Josh Fenton, National Collegiate Hockey Conference Commissioner, said: "Brian Faison is a person of integrity and class with great ability to be and act as a visionary for those who work with him. The National Collegiate Hockey Conference owes an incredible amount to him for his work in establishing and building our great organization. Simply, the success of the NCHC does not happen without the efforts from people like Brian. The membership of the NCHC and I will miss Brian’s leadership moving forward, but wish him nothing but the best in the future."
Jeff Hurd, Western Athletic Conference Commissioner, said: “My association with Brian began very early in our respective careers, and I am proud to say there is no individual in our business for which I have more respect. He not only is a person of integrity and class, there can be no argument that he leaves the UND athletics program in infinitely better condition than it was in when he first arrived. There is no better way to describe his impact, and it will be felt for years to come.”
UND will begin a national search for Faison's replacement, chaired by UND Provost and Vice President for Academic Affairs Thomas DiLorenzo.
A List of UND's All-Time Athletic Directors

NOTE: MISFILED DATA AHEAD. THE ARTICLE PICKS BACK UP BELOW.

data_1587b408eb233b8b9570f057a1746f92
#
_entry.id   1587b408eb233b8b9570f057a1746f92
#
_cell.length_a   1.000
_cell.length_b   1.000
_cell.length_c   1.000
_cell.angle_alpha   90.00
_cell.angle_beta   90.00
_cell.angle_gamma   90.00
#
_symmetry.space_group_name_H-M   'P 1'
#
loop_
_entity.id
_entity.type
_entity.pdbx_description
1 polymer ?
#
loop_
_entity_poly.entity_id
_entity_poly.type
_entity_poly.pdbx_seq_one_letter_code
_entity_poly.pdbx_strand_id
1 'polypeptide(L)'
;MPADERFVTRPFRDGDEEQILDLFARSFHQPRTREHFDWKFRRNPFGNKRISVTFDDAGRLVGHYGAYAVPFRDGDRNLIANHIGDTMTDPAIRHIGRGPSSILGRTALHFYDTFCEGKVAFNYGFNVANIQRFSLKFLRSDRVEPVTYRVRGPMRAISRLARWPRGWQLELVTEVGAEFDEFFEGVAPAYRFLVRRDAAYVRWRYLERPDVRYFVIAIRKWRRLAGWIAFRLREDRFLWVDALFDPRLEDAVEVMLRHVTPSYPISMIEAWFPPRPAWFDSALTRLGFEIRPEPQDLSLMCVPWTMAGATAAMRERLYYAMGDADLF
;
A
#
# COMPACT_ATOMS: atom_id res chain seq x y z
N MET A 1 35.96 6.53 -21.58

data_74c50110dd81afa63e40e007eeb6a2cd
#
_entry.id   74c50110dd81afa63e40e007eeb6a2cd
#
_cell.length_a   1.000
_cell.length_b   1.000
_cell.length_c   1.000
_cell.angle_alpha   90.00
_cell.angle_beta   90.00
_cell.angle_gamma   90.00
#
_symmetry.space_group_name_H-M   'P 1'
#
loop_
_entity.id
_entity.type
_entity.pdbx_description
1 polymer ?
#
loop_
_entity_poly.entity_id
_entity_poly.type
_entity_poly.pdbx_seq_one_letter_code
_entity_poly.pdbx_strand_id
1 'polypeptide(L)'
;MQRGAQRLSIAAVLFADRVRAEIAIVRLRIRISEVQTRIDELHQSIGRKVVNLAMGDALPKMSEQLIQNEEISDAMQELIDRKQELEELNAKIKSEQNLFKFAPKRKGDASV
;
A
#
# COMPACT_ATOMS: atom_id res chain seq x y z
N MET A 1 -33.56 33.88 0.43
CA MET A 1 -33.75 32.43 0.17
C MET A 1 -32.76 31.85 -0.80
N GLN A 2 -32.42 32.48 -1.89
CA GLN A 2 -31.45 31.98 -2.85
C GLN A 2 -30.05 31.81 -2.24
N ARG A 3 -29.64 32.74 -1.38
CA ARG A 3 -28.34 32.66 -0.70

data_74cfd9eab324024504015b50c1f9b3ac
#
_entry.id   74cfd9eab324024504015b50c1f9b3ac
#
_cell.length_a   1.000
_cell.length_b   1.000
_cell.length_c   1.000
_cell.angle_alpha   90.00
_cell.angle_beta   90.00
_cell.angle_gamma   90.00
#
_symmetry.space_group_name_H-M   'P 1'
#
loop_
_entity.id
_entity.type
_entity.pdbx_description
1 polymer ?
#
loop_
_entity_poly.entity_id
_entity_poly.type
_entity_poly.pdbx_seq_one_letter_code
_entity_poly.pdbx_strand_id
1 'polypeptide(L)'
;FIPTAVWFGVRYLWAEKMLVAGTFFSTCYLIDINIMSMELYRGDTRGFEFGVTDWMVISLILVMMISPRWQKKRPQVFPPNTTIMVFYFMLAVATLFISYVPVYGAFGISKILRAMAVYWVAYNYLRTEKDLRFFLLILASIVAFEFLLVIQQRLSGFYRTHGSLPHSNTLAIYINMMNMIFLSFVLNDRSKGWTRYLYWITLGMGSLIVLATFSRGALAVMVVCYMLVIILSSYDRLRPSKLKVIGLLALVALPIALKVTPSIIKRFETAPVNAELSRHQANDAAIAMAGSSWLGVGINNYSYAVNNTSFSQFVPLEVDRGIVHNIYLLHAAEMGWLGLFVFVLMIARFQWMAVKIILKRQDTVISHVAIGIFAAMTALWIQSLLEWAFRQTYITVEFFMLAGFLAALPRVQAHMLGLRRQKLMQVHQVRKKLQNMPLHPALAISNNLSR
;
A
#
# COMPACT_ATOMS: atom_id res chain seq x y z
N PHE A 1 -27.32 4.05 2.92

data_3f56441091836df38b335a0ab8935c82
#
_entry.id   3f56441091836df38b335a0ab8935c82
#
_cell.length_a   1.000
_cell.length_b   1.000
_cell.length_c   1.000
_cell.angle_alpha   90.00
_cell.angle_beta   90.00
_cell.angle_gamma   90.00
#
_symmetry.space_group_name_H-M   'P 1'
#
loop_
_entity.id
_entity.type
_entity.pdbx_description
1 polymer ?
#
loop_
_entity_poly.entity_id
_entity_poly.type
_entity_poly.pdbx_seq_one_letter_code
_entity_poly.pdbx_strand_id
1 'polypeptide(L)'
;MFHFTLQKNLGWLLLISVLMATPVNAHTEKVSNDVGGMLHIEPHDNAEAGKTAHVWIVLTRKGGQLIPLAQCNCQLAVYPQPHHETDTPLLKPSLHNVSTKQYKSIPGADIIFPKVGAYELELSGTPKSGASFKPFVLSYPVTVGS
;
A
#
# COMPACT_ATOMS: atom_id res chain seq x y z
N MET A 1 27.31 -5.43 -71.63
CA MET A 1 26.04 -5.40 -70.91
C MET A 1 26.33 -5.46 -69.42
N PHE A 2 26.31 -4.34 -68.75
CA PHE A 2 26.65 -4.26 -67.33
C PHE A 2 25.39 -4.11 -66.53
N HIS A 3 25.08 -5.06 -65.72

(Source: Adapted from UND Athletics archives and A Century of U.N.D. Sports, An Athletic History of the University of North Dakota)
* Walter Hempel, Jan. 1-June 30, 1903
* Dr. George J. Sweetland Jr., 1904-08
* Dr. David L. Dunlap, 1908-12
* Charles E. Armstrong, 1912-13
* Fred L. Thompson, 1913-18
* Paul Jones Davis, 1919-28
* Charles A. "Jack" West, 1928-46
* Glenn L. "Red" Jarrett, 1946-58
* Leonard R. "Len" Marti, 1958-76
* Dr. Carl R. Miller, 1976-85
* John F. "Gino" Gasparini, Oct. 4, 1985-June 30, 1990
* Dr. Terry Wanless, Nov. 1, 1990-June 30, 1999
* Roger Thomas, July 1, 1999-Feb. 18, 2005
* Tom Buning, July 1, 2005-2007.
* Brian Faison, May 2008-Dec. 31, 2017
Note: UND has had three interim athletic directors: Dr. M. Helen Smiley (May 15, 1988-Oct. 4, 1988), David C. Gunther (June 30, 1990-Oct. 31, 1990), and Phil Harmeson (Feb. 18, 2005-July 2005). Also, Lt. Charles S. Farnsworth, 1894-1897, and Dr. Melvin A. Brannon, 1896-1903, both carried out administrative duties of an athletic director, but neither carried that title.